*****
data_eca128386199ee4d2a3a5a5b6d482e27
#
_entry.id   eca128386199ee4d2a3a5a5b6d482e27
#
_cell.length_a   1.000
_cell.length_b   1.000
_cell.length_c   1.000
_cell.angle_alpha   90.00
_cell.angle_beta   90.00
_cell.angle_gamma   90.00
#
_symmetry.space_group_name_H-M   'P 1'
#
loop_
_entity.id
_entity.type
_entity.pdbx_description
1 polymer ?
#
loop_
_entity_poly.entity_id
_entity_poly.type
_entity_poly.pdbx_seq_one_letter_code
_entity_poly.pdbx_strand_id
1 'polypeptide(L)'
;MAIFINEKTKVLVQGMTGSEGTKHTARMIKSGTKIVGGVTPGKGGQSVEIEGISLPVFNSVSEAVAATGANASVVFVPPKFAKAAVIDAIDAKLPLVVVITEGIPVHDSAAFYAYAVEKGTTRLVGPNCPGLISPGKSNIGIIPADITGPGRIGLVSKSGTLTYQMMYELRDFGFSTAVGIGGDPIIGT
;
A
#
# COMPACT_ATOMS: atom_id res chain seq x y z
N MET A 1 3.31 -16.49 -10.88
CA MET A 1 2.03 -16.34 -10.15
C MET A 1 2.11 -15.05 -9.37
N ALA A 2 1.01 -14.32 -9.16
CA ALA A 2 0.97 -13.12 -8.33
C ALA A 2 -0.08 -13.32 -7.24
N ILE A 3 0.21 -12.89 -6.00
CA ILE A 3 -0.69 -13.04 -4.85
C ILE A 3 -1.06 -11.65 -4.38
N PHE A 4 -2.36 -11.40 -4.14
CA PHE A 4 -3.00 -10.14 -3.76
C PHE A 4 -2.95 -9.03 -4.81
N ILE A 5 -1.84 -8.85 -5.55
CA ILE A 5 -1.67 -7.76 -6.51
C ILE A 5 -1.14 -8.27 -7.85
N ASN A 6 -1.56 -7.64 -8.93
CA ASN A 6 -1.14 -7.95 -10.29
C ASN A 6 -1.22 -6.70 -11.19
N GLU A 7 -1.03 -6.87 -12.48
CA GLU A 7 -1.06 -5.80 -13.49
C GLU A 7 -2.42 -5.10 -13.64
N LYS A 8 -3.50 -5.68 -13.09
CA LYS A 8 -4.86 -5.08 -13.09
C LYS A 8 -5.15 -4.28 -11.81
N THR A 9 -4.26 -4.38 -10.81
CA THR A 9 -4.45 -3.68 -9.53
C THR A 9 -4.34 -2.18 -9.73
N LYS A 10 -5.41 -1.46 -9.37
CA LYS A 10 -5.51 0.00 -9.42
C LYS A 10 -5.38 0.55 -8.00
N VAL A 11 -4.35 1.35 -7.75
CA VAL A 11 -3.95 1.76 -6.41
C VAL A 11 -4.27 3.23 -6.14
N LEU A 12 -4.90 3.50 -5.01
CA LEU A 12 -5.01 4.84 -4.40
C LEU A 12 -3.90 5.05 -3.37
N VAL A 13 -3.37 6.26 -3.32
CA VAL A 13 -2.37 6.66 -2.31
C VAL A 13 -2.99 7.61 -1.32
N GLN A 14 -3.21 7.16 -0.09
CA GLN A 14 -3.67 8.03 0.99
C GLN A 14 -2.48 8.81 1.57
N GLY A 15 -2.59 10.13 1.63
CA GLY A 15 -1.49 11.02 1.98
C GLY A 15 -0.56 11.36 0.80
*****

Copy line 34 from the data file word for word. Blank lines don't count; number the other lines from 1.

N ALA A 2 1.01 -14.32 -9.16